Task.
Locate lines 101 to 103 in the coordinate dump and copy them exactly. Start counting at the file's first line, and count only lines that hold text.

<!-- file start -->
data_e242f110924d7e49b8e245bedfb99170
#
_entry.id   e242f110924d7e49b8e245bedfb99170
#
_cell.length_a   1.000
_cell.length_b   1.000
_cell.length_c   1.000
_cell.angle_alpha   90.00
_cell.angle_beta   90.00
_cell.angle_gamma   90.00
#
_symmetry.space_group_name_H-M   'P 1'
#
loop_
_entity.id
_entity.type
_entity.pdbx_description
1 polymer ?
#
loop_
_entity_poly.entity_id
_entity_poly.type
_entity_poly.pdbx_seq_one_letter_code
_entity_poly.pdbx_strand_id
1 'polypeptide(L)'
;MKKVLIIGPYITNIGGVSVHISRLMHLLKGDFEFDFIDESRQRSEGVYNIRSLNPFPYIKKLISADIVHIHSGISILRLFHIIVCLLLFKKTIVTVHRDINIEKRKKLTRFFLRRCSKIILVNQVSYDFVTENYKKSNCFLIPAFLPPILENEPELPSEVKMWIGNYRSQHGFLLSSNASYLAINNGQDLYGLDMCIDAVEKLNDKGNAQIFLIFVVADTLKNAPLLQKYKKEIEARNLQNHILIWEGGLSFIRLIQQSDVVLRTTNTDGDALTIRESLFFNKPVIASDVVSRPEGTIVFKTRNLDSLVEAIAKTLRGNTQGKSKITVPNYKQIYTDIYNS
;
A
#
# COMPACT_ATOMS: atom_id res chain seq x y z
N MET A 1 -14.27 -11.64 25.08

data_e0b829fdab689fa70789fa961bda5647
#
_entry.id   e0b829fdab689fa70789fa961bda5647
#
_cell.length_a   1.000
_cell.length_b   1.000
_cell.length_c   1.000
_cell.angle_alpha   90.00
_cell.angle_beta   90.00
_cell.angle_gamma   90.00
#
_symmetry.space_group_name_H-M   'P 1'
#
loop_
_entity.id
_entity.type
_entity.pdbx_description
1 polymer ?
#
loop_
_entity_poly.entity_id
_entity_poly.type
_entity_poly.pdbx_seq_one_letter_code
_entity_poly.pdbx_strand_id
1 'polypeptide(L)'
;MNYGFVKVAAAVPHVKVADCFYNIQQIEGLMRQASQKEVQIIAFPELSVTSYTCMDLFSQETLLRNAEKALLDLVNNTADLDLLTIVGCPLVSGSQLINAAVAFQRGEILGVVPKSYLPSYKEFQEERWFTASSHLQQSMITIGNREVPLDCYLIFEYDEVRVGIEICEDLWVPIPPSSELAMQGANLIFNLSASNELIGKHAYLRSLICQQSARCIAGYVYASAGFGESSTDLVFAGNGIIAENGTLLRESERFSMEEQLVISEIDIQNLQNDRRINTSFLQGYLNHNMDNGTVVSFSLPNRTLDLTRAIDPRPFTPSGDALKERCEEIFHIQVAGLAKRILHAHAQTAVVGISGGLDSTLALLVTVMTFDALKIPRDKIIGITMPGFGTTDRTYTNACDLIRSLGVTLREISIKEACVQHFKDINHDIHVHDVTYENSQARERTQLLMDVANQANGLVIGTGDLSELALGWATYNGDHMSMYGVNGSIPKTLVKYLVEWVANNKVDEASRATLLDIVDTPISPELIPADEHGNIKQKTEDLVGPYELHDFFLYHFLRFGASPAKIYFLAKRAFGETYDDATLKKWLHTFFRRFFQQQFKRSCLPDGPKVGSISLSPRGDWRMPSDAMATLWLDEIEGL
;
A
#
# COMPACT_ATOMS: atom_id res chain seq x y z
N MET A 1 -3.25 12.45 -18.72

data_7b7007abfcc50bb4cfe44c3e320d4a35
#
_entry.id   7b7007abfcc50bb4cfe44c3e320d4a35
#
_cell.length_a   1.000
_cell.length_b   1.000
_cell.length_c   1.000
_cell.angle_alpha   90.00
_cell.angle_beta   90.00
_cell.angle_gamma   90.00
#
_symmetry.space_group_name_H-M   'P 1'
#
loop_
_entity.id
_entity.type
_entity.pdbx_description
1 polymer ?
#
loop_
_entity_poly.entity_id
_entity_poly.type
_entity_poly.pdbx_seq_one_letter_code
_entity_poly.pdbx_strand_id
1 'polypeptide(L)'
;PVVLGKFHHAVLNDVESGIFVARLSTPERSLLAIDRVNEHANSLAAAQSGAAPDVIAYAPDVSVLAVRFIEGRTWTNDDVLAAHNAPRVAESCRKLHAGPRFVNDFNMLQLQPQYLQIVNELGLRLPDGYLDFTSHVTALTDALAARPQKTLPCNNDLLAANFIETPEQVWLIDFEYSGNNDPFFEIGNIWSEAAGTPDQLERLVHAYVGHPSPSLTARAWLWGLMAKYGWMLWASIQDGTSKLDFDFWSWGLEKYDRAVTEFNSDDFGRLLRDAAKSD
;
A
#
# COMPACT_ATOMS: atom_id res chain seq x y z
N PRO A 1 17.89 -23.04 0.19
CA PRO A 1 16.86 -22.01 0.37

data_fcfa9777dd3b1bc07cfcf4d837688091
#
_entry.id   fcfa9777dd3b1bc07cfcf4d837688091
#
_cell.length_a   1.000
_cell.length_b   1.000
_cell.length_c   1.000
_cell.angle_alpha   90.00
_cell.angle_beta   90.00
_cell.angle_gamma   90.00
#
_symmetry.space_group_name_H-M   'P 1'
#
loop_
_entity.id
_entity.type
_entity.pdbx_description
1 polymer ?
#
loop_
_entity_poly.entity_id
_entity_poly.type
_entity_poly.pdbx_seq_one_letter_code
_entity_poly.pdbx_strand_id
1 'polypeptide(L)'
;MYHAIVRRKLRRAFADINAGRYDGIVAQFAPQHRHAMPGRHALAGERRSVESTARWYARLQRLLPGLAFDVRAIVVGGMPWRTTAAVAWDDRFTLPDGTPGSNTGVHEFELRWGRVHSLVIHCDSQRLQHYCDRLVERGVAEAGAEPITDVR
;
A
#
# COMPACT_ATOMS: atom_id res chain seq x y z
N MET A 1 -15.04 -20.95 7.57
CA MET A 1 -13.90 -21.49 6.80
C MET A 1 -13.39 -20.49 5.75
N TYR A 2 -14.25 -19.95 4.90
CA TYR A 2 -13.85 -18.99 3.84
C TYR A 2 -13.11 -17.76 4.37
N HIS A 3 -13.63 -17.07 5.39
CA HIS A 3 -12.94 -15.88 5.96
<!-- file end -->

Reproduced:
_cell.length_c   1.000
_cell.angle_alpha   90.00
_cell.angle_beta   90.00